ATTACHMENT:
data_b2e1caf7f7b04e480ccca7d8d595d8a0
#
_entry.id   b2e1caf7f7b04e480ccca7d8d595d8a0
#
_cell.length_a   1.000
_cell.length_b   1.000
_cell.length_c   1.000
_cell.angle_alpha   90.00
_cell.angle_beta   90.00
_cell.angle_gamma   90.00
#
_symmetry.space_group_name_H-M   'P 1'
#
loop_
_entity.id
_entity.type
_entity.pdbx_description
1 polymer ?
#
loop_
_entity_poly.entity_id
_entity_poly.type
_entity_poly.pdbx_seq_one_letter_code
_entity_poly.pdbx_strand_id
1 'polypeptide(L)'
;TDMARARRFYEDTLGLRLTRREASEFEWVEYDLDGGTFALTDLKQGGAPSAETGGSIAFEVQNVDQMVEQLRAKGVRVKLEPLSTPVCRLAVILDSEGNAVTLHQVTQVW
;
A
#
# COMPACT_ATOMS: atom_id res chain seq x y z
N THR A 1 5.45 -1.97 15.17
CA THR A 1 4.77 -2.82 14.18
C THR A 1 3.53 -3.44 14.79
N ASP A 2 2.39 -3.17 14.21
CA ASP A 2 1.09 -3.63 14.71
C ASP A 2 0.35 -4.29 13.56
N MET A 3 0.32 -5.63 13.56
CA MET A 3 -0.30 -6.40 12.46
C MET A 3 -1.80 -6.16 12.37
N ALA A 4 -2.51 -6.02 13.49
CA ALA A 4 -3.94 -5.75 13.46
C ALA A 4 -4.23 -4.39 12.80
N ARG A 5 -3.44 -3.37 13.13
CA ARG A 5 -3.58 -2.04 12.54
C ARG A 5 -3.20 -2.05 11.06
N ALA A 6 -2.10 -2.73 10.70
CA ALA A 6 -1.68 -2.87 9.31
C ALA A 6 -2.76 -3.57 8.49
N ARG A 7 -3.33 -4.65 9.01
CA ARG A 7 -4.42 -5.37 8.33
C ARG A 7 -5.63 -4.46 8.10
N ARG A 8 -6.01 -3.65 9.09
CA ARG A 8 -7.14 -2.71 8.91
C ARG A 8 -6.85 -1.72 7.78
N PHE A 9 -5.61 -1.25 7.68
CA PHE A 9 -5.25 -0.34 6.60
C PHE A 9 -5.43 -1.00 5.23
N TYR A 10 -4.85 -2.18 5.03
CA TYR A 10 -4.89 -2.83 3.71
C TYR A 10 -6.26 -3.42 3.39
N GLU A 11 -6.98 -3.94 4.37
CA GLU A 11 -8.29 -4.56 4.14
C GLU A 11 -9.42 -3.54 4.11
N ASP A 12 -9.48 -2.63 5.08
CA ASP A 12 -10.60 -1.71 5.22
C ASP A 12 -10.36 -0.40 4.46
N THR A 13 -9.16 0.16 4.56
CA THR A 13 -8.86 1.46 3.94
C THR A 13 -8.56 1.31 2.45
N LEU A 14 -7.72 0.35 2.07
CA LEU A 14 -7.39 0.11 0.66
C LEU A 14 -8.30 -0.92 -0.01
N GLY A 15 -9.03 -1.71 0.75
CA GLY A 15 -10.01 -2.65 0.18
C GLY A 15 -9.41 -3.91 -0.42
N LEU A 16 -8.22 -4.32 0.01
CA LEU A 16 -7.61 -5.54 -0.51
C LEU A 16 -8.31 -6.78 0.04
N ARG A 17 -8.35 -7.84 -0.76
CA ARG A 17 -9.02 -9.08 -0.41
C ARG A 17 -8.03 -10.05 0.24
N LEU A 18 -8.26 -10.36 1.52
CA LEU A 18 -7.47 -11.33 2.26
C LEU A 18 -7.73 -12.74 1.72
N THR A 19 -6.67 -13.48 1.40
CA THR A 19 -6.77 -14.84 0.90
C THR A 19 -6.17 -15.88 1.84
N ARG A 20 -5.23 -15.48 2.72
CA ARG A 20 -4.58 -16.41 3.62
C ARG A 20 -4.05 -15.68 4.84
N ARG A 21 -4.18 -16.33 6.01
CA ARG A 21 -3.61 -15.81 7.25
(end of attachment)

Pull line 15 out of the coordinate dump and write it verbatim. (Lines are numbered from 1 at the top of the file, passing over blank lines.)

_entity.id